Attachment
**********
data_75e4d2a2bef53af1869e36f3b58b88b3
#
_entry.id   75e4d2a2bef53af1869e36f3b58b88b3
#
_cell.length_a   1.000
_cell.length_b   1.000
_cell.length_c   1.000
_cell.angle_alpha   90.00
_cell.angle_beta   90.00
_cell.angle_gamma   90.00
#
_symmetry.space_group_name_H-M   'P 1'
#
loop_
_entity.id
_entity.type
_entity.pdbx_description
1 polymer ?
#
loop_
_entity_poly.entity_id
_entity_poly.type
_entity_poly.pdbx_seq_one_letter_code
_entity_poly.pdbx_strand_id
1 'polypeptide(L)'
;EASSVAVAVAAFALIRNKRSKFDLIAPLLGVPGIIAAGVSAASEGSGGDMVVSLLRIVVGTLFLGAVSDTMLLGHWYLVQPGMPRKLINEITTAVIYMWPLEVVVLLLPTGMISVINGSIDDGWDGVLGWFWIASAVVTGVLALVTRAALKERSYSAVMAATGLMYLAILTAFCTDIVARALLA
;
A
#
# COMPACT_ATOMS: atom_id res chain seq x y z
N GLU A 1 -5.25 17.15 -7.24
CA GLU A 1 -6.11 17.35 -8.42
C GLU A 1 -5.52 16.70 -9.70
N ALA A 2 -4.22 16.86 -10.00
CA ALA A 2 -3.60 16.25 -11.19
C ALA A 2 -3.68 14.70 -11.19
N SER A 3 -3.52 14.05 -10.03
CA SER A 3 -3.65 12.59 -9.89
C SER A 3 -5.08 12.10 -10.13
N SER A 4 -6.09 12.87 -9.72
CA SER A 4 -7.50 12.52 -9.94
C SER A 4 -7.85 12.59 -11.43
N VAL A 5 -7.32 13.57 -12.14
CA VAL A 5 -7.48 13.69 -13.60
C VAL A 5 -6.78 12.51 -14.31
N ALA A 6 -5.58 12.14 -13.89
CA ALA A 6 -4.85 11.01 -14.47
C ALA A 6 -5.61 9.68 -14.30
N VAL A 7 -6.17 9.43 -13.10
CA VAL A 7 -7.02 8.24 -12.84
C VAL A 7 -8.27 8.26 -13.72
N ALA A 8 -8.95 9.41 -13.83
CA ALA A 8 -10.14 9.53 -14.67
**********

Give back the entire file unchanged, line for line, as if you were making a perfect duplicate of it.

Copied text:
data_75e4d2a2bef53af1869e36f3b58b88b3
#
_entry.id   75e4d2a2bef53af1869e36f3b58b88b3
#
_cell.length_a   1.000
_cell.length_b   1.000
_cell.length_c   1.000
_cell.angle_alpha   90.00
_cell.angle_beta   90.00
_cell.angle_gamma   90.00
#
_symmetry.space_group_name_H-M   'P 1'
#
loop_
_entity.id
_entity.type
_entity.pdbx_description
1 polymer ?
#
loop_
_entity_poly.entity_id
_entity_poly.type
_entity_poly.pdbx_seq_one_letter_code
_entity_poly.pdbx_strand_id
1 'polypeptide(L)'
;EASSVAVAVAAFALIRNKRSKFDLIAPLLGVPGIIAAGVSAASEGSGGDMVVSLLRIVVGTLFLGAVSDTMLLGHWYLVQPGMPRKLINEITTAVIYMWPLEVVVLLLPTGMISVINGSIDDGWDGVLGWFWIASAVVTGVLALVTRAALKERSYSAVMAATGLMYLAILTAFCTDIVARALLA
;
A
#
# COMPACT_ATOMS: atom_id res chain seq x y z
N GLU A 1 -5.25 17.15 -7.24
CA GLU A 1 -6.11 17.35 -8.42
C GLU A 1 -5.52 16.70 -9.70
N ALA A 2 -4.22 16.86 -10.00
CA ALA A 2 -3.60 16.25 -11.19
C ALA A 2 -3.68 14.70 -11.19
N SER A 3 -3.52 14.05 -10.03
CA SER A 3 -3.65 12.59 -9.89
C SER A 3 -5.08 12.10 -10.13
N SER A 4 -6.09 12.87 -9.72
CA SER A 4 -7.50 12.52 -9.94
C SER A 4 -7.85 12.59 -11.43
N VAL A 5 -7.32 13.57 -12.14
CA VAL A 5 -7.48 13.69 -13.60
C VAL A 5 -6.78 12.51 -14.31
N ALA A 6 -5.58 12.14 -13.89
CA ALA A 6 -4.85 11.01 -14.47
C ALA A 6 -5.61 9.68 -14.30
N VAL A 7 -6.17 9.43 -13.10
CA VAL A 7 -7.02 8.24 -12.84
C VAL A 7 -8.27 8.26 -13.72
N ALA A 8 -8.95 9.41 -13.83
CA ALA A 8 -10.14 9.53 -14.67